EC: So basically the Electoral College is a body of people representing us and they formally cast the votes for the elections for the president. It’s there to create kind of like this middle man or this buffering zone between popular vote and the President, because what you don’t want to have is – everyone goes to vote and it’s kind of like how do you know that everyone voted this way or that way. The Electoral College just filters all of the ballots and processes them all based off of population. For example, California is one of the biggest states in the country and has an extremely large number of electoral votes because it’s based off of population. So what happens is the people who are in the electoral college are appointed by a larger group and they filter the general election kind of make sure that the representation of that state is being accounted for. It’s someone who comes in and puts all the votes together and says, “The large majority of people in our state voted this way so the state goes to this person.”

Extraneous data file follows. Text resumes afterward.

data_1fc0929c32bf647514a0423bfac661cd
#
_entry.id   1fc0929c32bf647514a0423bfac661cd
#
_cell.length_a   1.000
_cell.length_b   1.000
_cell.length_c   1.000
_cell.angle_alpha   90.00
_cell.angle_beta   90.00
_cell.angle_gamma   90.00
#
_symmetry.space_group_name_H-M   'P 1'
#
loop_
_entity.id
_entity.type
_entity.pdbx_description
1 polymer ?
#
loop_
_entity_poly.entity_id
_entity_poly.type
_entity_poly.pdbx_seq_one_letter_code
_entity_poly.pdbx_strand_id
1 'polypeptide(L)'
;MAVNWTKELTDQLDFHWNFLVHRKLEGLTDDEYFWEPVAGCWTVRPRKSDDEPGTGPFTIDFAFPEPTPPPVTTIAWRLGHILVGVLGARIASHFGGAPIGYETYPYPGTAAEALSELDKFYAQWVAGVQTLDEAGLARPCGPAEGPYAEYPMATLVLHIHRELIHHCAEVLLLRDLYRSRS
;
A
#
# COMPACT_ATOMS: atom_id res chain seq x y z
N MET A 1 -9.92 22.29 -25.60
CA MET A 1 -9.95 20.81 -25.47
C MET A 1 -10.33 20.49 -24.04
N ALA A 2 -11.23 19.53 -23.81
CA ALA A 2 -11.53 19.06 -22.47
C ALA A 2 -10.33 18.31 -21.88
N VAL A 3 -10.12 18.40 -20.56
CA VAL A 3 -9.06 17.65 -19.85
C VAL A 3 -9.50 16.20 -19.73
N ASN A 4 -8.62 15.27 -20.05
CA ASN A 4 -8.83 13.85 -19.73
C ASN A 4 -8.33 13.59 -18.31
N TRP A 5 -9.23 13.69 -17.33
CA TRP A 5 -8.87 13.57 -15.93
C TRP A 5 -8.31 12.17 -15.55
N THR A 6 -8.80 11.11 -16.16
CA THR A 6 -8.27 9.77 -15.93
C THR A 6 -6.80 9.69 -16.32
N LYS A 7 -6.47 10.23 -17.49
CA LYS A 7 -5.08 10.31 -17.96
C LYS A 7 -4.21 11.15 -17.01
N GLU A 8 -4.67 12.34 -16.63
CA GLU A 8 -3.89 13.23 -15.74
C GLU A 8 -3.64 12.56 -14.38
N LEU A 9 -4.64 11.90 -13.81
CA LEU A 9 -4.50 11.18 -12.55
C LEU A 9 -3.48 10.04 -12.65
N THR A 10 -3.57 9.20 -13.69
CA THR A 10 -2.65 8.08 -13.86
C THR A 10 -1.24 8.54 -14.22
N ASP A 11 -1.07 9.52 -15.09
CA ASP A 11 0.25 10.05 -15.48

Reason #2 – “The system is fixed/rigged/corrupt”

 EC: I definitely understand, especially this year with all the things that have happened from Wikileaks to the FBI investigations, I understand why Americans call into question the electoral concept, but it’s just impossible to rig an election, a general election especially, because you have a representative republic which is the Electoral College that helps tellgate the vote. They come in and make sure that the winner of the vote was the one elected without any question.

It’s literally impossible to rig the elections because of the Electoral College. A lot of people say the election is rigged because of the Electoral College that’s actually the complete opposite. Electoral college comes in and makes sure that it is not rigged.